• Loaded baked potato: Transform the ultimate comfort food into star bread! Spread a thin layer of sour cream over your dough and top with sliced scallions, chopped cooked bacon, and shredded cheddar cheese.
  • Baked brie: Spread your dough with a very, very thin layer of jam (I like fig or apricot) and dot the surface of the jam with small bits of Brie cheese.

Now you’re ready to make some savory magic with beautiful star breads — and give holiday desserts a run for their money!

Ready to bake? See our Cinnamon Star Bread recipe for the master dough and shaping techniques. Or try our recipe for already-savory Salami and Herb Star Bread.

About

Posie grew up on a farm in Maryland and spent her summers in Vermont. As an editor for King Arthur and Sift magazine, she feels lucky to bake every day and connect through writing. She loves homemade bread warm from the oven, raw milk cream, ...

comments

  1. Peg J H

    I made this savory star version using the “Mezzetta” brand of pesto as the filling. It took one and a half of the 6 oz size jars, and if I were to do that again, I’d first pour off the excess olive oil on the top of the pesto when I opened up the jars. The excess oil “ran off” the star while it was on its final rise anyway. I thought this was a surprisingly friendly recipe which had a wonderful presentation! Thanks, KAF, for making us all look good!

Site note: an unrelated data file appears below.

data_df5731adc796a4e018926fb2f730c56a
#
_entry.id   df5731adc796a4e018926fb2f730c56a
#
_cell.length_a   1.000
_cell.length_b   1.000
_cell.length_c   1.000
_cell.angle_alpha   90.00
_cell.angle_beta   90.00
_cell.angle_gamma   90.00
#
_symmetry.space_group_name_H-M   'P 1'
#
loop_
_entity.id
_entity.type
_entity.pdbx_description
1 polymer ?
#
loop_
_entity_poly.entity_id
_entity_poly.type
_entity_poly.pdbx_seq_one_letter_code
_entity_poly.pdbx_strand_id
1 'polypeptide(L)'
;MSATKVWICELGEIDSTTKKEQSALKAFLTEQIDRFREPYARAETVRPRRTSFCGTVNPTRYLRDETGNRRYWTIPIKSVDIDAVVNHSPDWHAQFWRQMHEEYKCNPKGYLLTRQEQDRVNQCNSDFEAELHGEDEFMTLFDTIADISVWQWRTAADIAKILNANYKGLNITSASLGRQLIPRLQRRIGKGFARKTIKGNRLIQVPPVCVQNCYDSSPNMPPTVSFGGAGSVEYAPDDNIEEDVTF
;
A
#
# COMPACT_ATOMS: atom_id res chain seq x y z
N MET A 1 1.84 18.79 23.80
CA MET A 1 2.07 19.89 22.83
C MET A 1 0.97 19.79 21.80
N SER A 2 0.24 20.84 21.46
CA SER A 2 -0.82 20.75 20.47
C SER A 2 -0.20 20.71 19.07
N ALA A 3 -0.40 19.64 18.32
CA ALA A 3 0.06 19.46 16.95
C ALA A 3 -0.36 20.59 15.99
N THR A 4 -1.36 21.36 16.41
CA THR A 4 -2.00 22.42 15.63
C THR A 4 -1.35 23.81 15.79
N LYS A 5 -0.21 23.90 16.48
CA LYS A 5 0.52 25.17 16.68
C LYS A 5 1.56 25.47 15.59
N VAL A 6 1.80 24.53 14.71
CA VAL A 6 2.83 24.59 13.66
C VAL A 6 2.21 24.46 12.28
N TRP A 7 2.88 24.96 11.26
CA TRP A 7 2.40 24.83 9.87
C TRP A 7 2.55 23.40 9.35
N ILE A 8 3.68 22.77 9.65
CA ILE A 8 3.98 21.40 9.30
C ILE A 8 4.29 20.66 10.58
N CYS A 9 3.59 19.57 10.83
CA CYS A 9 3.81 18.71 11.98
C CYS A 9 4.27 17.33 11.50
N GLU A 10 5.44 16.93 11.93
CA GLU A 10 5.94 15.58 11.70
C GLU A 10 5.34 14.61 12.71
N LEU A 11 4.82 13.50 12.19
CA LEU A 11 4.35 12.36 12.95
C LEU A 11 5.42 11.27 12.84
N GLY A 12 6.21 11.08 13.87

Reply
  2. lyn c

    Fun as usual. For the record: I did a deconstructed pesto version. All layers had a basil paste (from the herb section of the produce dept) and marinara sauce …..Xmasy…spread on, garlic powder, and grated parmesan. Mid layer also had chopped pine nuts. Top had a sea salt and herb infused olive oil (from summer) brushed on, a sprinkle of pizza seasoning, crushed pine nuts on the star middle and more parmesan. Delish, particularly the salt in the olive oil. Only odd thing to me was the slight sweetness of the dough from the sugar even though cut in half. Maybe try the other dough you mentioned next time I do a savory.

    Reply
  3. Julie

    Made the cinnamon star bread and love it! Any pointers on how much filling for the buttery herb version? I plan to use fresh rosemary and thyme. Thanks!

    Reply
    1. The Baker's Hotline

      We’re glad you’re loving this challenge as much as we do, Julie! We don’t have exact amounts to recommend for these fillings, as much of it depends on your tastes and how strong of a flavor you’d like. One thing to note with fresh rosemary is that it should be finely chopped, otherwise the leaves/needled can bake up a little toothy. Hope you enjoy the second version as much as the first! Mollie@KAF

  4. Debbie

    I am going to try the suggestion of Brie with apricot jam later on today.
    Do I still need the beaten egg spread on each layer before the jam?
    And do you suggest thin slices of Brie or small cubes?

    Reply
    1. The Baker's Hotline

      Hi Debbie. The beaten egg step can be skipped with this adaptation! We’re very jealous of whoever gets to enjoy this treat with you this evening. Happy baking! Annabelle@KAF